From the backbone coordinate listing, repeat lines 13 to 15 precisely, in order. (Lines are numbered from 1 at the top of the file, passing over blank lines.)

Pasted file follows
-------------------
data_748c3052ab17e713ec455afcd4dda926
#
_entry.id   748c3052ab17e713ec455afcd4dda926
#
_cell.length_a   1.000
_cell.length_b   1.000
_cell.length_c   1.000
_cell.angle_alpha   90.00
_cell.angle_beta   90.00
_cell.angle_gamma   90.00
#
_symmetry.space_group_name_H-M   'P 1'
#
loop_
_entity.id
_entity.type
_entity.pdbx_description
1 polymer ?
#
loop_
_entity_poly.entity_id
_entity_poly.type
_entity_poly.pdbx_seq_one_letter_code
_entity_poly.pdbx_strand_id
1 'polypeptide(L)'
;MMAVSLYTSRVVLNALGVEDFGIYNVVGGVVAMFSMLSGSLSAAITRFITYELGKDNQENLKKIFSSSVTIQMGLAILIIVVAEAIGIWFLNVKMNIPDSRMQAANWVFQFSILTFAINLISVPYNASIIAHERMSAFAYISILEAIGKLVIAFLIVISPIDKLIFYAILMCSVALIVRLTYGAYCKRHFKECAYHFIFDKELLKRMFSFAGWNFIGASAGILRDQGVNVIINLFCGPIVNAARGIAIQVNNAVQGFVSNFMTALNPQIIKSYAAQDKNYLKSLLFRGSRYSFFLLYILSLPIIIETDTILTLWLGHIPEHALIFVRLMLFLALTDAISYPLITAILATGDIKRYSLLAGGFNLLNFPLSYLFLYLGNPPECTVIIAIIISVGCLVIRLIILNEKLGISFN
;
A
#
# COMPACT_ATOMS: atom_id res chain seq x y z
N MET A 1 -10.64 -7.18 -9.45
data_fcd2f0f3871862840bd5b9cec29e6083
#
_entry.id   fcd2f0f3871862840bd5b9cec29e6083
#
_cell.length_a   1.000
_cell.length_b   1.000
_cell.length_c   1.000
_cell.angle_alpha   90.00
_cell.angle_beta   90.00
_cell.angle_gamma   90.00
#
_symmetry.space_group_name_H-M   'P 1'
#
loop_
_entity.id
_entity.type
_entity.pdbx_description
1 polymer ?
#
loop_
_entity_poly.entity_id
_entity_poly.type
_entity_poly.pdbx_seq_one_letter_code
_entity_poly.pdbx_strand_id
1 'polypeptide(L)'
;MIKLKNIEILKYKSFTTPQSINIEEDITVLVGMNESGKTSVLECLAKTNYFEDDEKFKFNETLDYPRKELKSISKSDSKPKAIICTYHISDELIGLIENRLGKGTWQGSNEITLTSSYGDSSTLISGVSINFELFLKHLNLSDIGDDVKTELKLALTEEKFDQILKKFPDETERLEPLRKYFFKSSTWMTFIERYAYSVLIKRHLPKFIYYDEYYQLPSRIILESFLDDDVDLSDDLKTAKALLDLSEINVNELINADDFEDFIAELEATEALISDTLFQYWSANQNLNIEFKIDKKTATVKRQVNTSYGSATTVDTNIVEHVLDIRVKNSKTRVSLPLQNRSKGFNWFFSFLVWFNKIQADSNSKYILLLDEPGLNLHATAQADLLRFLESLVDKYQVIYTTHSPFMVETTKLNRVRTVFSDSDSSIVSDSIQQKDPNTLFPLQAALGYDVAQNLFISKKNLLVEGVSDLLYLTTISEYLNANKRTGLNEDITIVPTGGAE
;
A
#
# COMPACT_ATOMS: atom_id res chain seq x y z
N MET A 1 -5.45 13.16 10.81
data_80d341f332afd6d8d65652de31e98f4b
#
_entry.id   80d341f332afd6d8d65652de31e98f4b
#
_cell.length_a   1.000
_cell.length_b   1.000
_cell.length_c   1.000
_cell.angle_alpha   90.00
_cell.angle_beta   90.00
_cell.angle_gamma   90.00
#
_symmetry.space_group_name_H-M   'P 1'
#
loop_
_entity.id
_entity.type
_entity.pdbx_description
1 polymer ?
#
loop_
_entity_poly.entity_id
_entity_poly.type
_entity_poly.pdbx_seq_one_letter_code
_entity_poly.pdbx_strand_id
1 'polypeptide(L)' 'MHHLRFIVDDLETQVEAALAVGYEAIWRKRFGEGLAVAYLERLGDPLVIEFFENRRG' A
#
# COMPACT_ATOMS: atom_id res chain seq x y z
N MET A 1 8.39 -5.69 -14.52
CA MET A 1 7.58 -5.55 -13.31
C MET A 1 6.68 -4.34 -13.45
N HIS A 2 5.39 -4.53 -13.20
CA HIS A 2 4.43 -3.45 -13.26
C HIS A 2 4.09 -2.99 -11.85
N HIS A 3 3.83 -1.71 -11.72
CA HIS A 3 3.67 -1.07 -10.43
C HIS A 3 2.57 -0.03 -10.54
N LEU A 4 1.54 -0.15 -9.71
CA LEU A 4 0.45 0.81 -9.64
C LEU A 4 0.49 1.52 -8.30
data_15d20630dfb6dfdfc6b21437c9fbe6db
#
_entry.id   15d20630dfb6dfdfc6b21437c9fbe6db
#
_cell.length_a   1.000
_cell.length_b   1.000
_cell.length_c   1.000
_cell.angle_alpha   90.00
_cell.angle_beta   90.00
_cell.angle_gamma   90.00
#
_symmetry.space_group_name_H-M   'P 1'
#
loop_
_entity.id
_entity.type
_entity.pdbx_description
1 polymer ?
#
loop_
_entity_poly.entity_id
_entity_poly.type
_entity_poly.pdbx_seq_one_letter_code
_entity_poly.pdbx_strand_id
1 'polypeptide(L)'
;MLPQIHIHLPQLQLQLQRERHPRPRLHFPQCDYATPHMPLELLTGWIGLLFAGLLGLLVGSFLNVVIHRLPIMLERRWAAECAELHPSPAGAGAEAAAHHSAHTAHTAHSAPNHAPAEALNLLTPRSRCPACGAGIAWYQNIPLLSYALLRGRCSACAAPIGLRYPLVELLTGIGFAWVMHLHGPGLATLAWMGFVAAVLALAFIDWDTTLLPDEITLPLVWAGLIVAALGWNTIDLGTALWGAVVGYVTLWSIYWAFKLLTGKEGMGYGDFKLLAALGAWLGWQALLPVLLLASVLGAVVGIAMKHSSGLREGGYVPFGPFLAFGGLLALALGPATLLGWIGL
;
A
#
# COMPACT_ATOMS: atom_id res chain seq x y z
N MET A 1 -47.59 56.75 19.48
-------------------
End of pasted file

#
loop_
_entity.id